I’ve got two to three days in Vancouver. What should I do?

I'm going to Vancouver for a week on business and would like to peel off for two to three days of being outdoors. Any suggestions for a fit gal who likes to be outside, but has to be back and in a cocktail dress by seven o'clock each evening? -Mathilda Dallas, TX

Greg Melville

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Good for you Mathilda, for secretly playing hooky on a business trip! Professional ethics are for sissies, right? In order to protect you from being fired, I’ve changed your name here. We wouldn’t want The Man to put you down for having a little fun on the road, now would we? To answer your question, there’s so much to do in and around Vancouver, even at this time of year, that it’s hard to give you a concise three-day list. But I’ll try. And remember, don’t even think (nudge, nudge, wink, wink) of finding a creative way to expense the costs of these outdoor adventures back to your company.

Day 1: Biking
There are nearly 500 miles of bike lanes and paths spiderwebbing the city—down major avenues, alongside its ten beaches, and throughout its network of green spaces, enabling 3,500 Vancouver residents to commute on two wheels to work every day. The most popular place to leisure ride is within the sprawling, red cedar-filled Stanley Park, which occupies a space downtown that’s slightly larger than NYC’s Central Park. Veer onto its scenic ten-mile paved path atop the stone Seawall, which encircles the park. The Seawall also connects to the 17-mile Seaside Bicycle Route, which traces the shoreline along Burrard Inlet, English Bay, and False Creek. Spokes Bikes rents cruisers for $35 (Canadian) a day. Fat tire fanatics, meanwhile, only need to drive about a half hour to reach the north shore of Burrard Inlet, the birthplace of freeride mountain biking and where some of the best dirt trails in North America reside on Mt. Fromme, Cypress Mountain, and Mt. Seymour. John Henry Bikes can fill you in on trails and conditions. But be aware: the season is nearing its end.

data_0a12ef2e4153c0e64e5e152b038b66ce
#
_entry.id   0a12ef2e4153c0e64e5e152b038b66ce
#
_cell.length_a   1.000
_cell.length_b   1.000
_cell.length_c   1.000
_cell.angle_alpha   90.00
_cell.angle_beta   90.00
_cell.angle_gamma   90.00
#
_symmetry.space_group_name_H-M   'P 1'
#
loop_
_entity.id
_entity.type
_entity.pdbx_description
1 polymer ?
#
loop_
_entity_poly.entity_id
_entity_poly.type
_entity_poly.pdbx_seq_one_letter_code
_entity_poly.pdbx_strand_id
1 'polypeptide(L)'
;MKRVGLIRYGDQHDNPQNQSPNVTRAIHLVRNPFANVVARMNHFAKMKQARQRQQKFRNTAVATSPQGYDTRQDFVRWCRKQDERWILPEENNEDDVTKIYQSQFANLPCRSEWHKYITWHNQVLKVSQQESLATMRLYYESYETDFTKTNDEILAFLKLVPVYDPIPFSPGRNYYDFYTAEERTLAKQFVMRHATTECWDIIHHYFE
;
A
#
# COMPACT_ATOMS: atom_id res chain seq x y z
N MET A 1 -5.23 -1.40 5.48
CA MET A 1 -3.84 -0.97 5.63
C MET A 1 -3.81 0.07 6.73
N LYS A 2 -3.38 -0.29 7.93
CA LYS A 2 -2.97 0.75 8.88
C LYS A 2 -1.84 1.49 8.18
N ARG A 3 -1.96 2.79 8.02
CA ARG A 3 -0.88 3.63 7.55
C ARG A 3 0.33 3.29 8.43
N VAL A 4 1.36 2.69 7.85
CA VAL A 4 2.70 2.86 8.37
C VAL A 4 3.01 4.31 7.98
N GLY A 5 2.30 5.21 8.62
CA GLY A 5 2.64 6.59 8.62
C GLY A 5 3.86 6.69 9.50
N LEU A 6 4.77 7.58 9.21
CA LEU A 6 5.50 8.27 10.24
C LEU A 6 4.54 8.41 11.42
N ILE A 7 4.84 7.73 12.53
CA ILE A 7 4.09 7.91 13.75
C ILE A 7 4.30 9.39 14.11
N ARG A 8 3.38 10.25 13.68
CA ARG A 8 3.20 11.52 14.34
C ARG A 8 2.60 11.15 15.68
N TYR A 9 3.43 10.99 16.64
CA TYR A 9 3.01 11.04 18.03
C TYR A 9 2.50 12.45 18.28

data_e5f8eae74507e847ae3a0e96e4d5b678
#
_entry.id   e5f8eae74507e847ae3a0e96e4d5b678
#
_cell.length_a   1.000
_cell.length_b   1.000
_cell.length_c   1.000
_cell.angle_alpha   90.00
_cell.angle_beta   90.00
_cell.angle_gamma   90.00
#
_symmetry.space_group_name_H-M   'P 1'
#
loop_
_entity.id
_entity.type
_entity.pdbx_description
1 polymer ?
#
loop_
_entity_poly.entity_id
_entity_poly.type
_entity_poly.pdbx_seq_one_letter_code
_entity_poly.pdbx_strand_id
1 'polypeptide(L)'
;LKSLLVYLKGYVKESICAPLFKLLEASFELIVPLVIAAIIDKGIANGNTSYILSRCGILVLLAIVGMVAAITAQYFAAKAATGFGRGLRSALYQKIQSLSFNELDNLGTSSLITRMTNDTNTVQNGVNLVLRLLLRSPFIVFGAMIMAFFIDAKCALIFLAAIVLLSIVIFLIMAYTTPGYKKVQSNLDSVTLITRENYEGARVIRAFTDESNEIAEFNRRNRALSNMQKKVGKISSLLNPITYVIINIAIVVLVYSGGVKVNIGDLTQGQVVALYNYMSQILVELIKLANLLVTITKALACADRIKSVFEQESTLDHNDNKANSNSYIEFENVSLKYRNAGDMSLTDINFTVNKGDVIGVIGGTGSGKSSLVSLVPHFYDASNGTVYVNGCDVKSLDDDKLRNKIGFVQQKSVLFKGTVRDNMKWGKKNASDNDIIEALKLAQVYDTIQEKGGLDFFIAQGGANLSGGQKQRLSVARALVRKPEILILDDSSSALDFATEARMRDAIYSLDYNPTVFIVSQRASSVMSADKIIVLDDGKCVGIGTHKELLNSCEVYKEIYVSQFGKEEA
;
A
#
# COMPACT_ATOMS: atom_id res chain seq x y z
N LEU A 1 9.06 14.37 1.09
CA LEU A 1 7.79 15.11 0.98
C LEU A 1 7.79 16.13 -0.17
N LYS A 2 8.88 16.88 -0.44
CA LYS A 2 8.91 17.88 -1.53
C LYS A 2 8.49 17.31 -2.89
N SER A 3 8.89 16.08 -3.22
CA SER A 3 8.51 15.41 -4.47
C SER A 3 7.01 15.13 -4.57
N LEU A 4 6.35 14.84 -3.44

Day 2: Kayaking
Late October and November are Vancouver’s rainiest times. But thanks to the warm-water currents that grace the coast, the temperatures stay relatively mild. So if you can get a clear day, definitely head to the water. You can paddle along Stanley Park in English Bay to the west, and the boat-filled but placid False Creek, which meanders into the heart of downtown. Less than 20 minutes to the east is Indian Arm, a narrow fjord flanked by steep, untamed mountain slopes. Ecomarine Ocean Kayak Centre rents boats and offers tours.

Day 3: Hiking
Hiking high in the North Shore Mountains starts to get dicey at this time of year, as the snow begins coating the terrain, but at lower elevations, you can hike year round. Stanley Park boasts a whopping 120 miles of trails and roads, making for an easy outdoorsy escape. To the west, on the coast of the Pacific Ocean’s Georgia Strait, lies the 1,800-acre Pacific Spirit Park and its 30 miles of trails. Outside of town, the options are limitless. There are the rugged day hikes along pine-fringed Lynn Creek inside the 11,000-acre Lynn Headwaters Regional Park, and (weather permitting) the near-vertical 1.8-mile climb up Grouse Grind, which climbs 2,800 feet to the summit of 4,000-foot Grouse Mountain.